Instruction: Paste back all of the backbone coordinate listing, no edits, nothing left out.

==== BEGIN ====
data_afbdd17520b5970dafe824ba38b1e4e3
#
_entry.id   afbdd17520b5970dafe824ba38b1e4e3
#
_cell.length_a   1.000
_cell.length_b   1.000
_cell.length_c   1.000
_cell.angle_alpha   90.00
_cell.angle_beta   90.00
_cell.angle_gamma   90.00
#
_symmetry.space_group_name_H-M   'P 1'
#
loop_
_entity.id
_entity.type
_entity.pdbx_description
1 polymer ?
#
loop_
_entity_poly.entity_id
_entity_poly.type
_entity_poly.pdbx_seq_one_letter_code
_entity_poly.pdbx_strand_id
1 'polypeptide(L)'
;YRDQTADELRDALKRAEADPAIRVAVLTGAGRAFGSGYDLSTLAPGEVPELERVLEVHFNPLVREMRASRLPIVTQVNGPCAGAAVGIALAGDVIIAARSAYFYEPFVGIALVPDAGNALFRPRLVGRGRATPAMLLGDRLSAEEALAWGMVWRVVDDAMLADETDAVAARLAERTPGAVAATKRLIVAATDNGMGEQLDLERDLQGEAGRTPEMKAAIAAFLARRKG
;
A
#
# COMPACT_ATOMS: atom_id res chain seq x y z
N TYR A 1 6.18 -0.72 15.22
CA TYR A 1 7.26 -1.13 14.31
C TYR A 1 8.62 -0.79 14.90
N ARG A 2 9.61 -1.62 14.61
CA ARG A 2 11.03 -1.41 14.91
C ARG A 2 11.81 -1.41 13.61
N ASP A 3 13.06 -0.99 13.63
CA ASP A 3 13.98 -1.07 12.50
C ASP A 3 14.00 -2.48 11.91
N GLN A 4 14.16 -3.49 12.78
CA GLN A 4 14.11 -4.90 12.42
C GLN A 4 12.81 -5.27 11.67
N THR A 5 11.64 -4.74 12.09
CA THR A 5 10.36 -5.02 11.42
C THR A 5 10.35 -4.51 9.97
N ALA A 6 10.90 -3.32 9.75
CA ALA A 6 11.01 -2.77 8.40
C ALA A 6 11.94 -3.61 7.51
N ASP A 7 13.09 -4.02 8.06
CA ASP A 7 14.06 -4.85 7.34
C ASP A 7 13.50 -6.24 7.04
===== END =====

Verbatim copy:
data_afbdd17520b5970dafe824ba38b1e4e3
#
_entry.id   afbdd17520b5970dafe824ba38b1e4e3
#
_cell.length_a   1.000
_cell.length_b   1.000
_cell.length_c   1.000
_cell.angle_alpha   90.00
_cell.angle_beta   90.00
_cell.angle_gamma   90.00
#
_symmetry.space_group_name_H-M   'P 1'
#
loop_
_entity.id
_entity.type
_entity.pdbx_description
1 polymer ?
#
loop_
_entity_poly.entity_id
_entity_poly.type
_entity_poly.pdbx_seq_one_letter_code
_entity_poly.pdbx_strand_id
1 'polypeptide(L)'
;YRDQTADELRDALKRAEADPAIRVAVLTGAGRAFGSGYDLSTLAPGEVPELERVLEVHFNPLVREMRASRLPIVTQVNGPCAGAAVGIALAGDVIIAARSAYFYEPFVGIALVPDAGNALFRPRLVGRGRATPAMLLGDRLSAEEALAWGMVWRVVDDAMLADETDAVAARLAERTPGAVAATKRLIVAATDNGMGEQLDLERDLQGEAGRTPEMKAAIAAFLARRKG
;
A
#
# COMPACT_ATOMS: atom_id res chain seq x y z
N TYR A 1 6.18 -0.72 15.22
CA TYR A 1 7.26 -1.13 14.31
C TYR A 1 8.62 -0.79 14.90
N ARG A 2 9.61 -1.62 14.61
CA ARG A 2 11.03 -1.41 14.91
C ARG A 2 11.81 -1.41 13.61
N ASP A 3 13.06 -0.99 13.63
CA ASP A 3 13.98 -1.07 12.50
C ASP A 3 14.00 -2.48 11.91
N GLN A 4 14.16 -3.49 12.78
CA GLN A 4 14.11 -4.90 12.42
C GLN A 4 12.81 -5.27 11.67
N THR A 5 11.64 -4.74 12.09
CA THR A 5 10.36 -5.02 11.42
C THR A 5 10.35 -4.51 9.97
N ALA A 6 10.90 -3.32 9.75
CA ALA A 6 11.01 -2.77 8.40
C ALA A 6 11.94 -3.61 7.51
N ASP A 7 13.09 -4.02 8.06
CA ASP A 7 14.06 -4.85 7.34
C ASP A 7 13.50 -6.24 7.04